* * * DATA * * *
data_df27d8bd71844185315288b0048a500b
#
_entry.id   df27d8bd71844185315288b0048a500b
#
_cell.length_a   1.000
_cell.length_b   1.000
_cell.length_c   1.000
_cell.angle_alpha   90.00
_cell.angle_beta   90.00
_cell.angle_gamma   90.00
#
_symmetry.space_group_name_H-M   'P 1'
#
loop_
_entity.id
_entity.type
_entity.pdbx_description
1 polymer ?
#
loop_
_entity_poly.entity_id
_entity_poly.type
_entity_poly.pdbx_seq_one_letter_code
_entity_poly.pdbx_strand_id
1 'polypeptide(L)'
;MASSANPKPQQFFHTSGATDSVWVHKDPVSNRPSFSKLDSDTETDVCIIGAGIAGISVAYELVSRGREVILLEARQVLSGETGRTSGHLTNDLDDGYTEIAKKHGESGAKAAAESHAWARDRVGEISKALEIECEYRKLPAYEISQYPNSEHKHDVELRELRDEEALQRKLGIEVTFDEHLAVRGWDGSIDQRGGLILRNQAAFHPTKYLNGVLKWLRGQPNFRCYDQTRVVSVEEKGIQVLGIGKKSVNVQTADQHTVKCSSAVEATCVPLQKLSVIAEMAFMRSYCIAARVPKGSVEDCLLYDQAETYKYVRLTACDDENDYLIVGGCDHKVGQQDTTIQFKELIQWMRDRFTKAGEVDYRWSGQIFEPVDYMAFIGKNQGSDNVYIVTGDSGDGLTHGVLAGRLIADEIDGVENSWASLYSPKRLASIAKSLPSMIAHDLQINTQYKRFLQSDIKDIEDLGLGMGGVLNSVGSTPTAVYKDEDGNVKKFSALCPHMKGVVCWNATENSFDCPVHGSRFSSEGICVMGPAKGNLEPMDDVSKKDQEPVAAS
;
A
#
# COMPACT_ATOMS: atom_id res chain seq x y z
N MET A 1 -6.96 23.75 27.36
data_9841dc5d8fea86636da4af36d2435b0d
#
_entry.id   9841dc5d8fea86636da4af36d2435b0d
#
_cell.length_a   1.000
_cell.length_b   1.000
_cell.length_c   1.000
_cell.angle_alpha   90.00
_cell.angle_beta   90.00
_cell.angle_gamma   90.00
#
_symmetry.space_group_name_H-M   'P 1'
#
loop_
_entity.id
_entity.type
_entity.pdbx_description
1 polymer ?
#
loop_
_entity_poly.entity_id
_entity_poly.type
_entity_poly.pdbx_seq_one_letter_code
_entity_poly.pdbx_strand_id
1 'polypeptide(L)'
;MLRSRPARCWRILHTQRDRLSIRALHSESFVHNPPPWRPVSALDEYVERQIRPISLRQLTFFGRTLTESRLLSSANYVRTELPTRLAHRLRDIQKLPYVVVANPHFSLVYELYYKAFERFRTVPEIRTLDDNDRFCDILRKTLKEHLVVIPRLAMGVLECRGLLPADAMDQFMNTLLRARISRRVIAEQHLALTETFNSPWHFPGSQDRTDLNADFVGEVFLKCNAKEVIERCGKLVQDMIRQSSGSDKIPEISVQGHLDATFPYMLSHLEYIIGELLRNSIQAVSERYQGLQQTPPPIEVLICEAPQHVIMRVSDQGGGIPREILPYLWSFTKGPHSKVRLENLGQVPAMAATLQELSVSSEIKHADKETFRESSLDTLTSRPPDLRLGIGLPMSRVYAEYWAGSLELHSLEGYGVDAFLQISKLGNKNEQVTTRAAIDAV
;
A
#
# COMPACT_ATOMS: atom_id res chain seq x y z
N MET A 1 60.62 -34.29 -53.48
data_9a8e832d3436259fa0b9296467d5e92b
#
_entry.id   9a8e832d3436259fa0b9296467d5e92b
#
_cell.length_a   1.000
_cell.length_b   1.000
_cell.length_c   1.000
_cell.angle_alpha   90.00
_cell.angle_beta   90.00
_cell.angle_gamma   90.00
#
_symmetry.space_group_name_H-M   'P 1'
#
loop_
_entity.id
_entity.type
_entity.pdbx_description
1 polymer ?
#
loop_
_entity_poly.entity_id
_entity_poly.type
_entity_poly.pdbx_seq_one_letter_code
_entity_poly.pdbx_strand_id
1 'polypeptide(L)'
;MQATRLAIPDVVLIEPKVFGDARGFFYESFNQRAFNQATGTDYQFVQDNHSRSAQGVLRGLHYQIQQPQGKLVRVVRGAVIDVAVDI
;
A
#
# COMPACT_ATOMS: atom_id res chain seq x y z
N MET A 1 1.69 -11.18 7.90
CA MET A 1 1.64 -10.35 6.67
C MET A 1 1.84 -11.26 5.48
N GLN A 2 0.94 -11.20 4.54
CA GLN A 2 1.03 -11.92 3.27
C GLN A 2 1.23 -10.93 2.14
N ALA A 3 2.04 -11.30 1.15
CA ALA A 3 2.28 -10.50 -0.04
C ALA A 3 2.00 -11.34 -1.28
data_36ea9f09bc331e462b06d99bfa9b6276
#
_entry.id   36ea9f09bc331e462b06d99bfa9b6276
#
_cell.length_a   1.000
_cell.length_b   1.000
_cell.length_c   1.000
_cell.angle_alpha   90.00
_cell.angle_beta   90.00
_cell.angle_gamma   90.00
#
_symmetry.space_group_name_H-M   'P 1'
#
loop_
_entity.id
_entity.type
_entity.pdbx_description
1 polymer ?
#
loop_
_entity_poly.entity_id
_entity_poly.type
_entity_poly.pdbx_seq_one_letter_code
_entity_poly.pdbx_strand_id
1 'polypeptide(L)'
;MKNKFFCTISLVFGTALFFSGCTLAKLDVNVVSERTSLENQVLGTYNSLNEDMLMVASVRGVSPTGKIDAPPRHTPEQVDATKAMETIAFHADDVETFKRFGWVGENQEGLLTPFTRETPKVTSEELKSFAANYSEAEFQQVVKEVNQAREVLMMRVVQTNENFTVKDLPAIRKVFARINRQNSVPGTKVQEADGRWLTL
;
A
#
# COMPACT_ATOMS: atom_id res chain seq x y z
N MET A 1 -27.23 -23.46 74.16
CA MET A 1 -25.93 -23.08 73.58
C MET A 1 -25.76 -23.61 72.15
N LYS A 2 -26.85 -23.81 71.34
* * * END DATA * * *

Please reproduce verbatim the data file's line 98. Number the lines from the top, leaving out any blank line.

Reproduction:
C GLN A 2 1.23 -10.93 2.14